(sometimes initial capital letter) the evening or the day before a holiday, church festival, or any date or event: Christmas Eve; the eve of an execution.
the period preceding or leading up to any event, crisis, etc.: on the eve of the American Revolution.
the evening.

Origin of eve

1200–50; Middle English; variant of even2




name of the first woman: wife of Adam and progenitor of the human race. Gen. 3:20.
a female given name: from a Hebrew word meaning “life.”
Dictionary.com Unabridged Based on the Random House Unabridged Dictionary, © Random House, Inc. 2019

Examples from the Web for eve

Contemporary Examples of eve

Historical Examples of eve

  • We never see Him bring the bud to the eve of blossoming just to wither it.

  • He may perhaps be on the eve of starting away by some of the vessels in the port.

    Life in London

    Edwin Hodder

  • Such ideas as Paradise, Adam and Eve, and angels, are getting obsolete.

  • Young women on the eve of a vacation were not usually so reasonable.


    Mary Roberts Rinehart

  • At last, on the eve of the happy day, everything was in readiness.

    The Dream

    Emile Zola

British Dictionary definitions for eve



  1. the evening or day before some special event or festival
  2. (capital when part of a name)New Year's Eve
the period immediately before an eventon the eve of civil war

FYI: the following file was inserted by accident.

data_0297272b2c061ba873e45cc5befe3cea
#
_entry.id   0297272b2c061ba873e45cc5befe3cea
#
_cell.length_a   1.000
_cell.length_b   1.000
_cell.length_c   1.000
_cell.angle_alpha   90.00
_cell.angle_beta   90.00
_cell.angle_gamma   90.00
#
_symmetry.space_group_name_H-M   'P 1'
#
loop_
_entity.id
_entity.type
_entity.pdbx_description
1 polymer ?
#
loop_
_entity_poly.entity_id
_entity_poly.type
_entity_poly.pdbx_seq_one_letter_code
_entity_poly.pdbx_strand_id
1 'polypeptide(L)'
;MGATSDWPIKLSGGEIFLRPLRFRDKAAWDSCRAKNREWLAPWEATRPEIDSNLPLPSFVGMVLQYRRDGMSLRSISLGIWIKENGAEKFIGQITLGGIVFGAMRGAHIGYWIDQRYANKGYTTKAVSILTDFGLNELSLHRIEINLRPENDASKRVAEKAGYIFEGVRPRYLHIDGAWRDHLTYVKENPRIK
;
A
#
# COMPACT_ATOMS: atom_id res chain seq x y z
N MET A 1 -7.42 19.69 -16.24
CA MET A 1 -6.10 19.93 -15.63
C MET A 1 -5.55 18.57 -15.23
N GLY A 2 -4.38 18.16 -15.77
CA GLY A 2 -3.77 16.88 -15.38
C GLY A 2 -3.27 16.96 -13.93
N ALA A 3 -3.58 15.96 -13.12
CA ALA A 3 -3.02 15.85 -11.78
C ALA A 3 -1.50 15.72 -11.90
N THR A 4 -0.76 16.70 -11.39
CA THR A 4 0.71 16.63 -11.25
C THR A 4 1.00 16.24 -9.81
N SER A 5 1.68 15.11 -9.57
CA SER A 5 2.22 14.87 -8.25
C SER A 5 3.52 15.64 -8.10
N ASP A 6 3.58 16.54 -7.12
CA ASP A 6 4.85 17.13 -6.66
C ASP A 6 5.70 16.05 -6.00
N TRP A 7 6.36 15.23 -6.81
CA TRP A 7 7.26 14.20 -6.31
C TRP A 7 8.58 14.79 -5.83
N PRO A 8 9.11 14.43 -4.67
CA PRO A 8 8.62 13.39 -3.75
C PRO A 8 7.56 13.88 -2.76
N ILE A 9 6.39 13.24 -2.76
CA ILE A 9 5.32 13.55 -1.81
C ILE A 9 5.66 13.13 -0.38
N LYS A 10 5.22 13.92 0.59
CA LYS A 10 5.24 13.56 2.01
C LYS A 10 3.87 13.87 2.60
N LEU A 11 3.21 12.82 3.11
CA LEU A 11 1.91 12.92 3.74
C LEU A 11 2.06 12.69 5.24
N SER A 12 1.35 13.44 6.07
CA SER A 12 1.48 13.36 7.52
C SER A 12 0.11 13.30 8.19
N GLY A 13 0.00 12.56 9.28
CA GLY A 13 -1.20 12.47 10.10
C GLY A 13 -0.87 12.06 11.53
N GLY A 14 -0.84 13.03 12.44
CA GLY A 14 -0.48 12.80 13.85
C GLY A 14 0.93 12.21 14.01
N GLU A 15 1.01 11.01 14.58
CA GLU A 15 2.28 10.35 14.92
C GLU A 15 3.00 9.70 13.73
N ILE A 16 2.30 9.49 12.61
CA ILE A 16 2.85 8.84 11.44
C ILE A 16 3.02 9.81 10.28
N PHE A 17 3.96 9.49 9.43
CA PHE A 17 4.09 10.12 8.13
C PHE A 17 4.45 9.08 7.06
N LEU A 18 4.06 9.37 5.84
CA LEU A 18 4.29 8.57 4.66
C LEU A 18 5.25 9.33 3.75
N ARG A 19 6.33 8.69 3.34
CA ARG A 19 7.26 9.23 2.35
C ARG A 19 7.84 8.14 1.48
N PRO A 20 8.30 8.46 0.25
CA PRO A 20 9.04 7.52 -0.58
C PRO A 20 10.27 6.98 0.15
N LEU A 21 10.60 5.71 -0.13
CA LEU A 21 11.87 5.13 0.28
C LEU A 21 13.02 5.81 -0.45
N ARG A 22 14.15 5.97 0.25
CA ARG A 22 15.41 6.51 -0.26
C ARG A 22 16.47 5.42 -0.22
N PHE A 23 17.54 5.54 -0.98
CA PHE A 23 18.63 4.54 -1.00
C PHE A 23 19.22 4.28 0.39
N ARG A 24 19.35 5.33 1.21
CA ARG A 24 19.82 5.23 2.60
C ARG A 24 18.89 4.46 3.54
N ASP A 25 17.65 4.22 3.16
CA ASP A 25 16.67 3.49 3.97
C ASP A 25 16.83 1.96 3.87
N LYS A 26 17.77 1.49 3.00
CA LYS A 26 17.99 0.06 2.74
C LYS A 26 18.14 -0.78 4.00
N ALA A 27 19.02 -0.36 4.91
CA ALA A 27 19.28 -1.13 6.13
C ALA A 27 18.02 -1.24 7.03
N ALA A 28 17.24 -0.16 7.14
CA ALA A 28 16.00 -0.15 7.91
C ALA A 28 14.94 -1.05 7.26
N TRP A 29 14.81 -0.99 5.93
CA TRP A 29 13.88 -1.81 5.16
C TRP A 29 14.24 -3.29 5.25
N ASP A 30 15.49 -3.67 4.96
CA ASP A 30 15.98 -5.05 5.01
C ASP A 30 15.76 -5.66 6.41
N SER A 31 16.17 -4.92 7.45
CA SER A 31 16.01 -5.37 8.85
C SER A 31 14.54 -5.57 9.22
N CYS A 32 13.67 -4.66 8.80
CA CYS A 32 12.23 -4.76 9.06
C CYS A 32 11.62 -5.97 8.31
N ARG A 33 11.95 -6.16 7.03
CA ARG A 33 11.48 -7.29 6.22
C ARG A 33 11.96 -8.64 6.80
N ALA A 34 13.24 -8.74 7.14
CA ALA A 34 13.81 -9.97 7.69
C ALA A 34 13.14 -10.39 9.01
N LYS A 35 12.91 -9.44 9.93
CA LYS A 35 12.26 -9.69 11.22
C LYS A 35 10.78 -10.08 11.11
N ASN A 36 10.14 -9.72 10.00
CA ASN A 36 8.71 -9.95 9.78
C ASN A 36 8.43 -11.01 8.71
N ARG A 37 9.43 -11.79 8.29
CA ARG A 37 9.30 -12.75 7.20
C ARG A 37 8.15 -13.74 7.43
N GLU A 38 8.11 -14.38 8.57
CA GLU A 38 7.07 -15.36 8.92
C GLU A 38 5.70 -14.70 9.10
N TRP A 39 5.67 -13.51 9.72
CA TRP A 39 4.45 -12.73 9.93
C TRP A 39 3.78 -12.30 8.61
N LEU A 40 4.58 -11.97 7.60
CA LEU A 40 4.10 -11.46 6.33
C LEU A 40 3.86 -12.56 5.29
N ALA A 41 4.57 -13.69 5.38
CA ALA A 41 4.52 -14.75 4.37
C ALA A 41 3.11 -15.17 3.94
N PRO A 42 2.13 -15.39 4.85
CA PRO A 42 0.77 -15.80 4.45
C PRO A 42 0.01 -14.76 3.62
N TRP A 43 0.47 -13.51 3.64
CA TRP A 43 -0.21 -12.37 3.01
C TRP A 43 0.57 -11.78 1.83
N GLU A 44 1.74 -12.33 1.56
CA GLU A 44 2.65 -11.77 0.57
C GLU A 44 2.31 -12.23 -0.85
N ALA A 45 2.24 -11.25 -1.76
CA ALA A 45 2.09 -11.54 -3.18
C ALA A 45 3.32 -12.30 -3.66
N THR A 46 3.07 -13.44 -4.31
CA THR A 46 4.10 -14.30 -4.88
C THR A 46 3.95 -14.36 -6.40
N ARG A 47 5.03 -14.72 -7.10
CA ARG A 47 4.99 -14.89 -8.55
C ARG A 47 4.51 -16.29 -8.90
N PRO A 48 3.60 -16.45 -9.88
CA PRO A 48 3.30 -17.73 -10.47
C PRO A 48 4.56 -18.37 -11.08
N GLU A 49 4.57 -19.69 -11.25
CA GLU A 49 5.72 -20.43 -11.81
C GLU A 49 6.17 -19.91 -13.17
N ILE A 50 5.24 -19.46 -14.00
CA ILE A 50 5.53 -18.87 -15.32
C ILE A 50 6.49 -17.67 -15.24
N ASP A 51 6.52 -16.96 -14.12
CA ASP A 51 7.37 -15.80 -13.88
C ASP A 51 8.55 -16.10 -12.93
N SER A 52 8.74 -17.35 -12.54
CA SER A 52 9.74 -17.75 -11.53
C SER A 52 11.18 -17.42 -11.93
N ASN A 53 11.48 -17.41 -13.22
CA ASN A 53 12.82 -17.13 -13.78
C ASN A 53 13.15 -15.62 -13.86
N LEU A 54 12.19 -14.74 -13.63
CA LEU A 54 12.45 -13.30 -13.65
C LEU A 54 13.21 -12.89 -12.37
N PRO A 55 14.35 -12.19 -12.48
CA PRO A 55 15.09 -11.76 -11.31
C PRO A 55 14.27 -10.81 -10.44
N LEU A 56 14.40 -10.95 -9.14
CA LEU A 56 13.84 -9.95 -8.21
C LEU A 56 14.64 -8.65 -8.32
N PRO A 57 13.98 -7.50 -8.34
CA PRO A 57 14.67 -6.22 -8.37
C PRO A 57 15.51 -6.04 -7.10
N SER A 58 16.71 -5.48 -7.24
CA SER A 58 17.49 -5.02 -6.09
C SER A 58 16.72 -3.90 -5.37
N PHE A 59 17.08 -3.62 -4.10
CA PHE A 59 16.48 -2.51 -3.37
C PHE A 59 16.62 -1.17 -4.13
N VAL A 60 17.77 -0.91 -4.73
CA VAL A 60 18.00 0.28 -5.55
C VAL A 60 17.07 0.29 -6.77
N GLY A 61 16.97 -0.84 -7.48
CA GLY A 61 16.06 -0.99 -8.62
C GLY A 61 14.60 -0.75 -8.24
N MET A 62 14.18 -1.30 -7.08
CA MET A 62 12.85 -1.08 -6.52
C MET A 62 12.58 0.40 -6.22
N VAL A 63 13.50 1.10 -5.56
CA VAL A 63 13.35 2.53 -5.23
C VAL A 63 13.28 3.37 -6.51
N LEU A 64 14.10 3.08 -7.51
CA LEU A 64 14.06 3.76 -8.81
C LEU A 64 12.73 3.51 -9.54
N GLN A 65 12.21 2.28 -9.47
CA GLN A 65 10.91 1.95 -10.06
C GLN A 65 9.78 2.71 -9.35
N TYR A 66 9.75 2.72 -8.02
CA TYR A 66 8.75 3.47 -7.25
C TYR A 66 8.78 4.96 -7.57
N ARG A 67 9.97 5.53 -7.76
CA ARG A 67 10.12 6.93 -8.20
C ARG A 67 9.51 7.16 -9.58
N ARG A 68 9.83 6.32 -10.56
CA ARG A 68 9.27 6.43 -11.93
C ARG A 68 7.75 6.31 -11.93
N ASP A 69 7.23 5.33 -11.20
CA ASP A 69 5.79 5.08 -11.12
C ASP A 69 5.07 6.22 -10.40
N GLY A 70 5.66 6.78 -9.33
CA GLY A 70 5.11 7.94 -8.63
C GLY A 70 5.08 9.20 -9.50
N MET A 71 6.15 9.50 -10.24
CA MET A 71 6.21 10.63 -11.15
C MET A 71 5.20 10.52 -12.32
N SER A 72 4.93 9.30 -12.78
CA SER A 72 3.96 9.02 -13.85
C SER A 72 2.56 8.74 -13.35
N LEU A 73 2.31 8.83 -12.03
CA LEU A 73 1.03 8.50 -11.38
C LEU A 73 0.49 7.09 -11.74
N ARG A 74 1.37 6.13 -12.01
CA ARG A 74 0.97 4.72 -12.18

an archaic word for evening

Word Origin for eve

C13: variant of even ²



Old Testament the first woman; mother of the human race, fashioned by God from the rib of Adam (Genesis 2:18-25)
Collins English Dictionary - Complete & Unabridged 2012 Digital Edition © William Collins Sons & Co. Ltd. 1979, 1986 © HarperCollins Publishers 1998, 2000, 2003, 2005, 2006, 2007, 2009, 2012

Word Origin and History for eve

"evening," Old English æfen, with pre-1200 loss of terminal -n (which was mistaken for an inflexion), from Proto-Germanic *æbando- (cf. Old Saxon aband, Old Frisian ewnd, Dutch avond, Old High German aband, German Abend, Old Norse aptann, Danish aften), of uncertain origin. Now superseded in its original sense by evening. Meaning "day before a saint's day or festival" is from late 13c.


fem. proper name, from Biblical first woman, Late Latin, from Hebrew Hawwah, literally "a living being," from base hawa "he lived" (cf. Arabic hayya, Aramaic hayyin).

Like most of the explanations of names in Genesis, this is probably based on folk etymology or an imaginative playing with sound. ... In the Hebrew here, the phonetic similarity is between hawah, "Eve," and the verbal root hayah, "to live." It has been proposed that Eve's name conceals very different origins, for it sounds suspiciously like the Aramaic word for "serpent." [Robert Alter, "The Five Books of Moses," 2004, commentary on Gen. iii:20]
Online Etymology Dictionary, © 2010 Douglas Harper

Culture definitions for eve


In the Book of Genesis, the first woman. (See Adam and Eve and Creation.)

The New Dictionary of Cultural Literacy, Third Edition Copyright © 2005 by Houghton Mifflin Harcourt Publishing Company. Published by Houghton Mifflin Harcourt Publishing Company. All rights reserved.

Idioms and Phrases with eve


see on the eve of.

The American Heritage® Idioms Dictionary Copyright © 2002, 2001, 1995 by Houghton Mifflin Harcourt Publishing Company. Published by Houghton Mifflin Harcourt Publishing Company.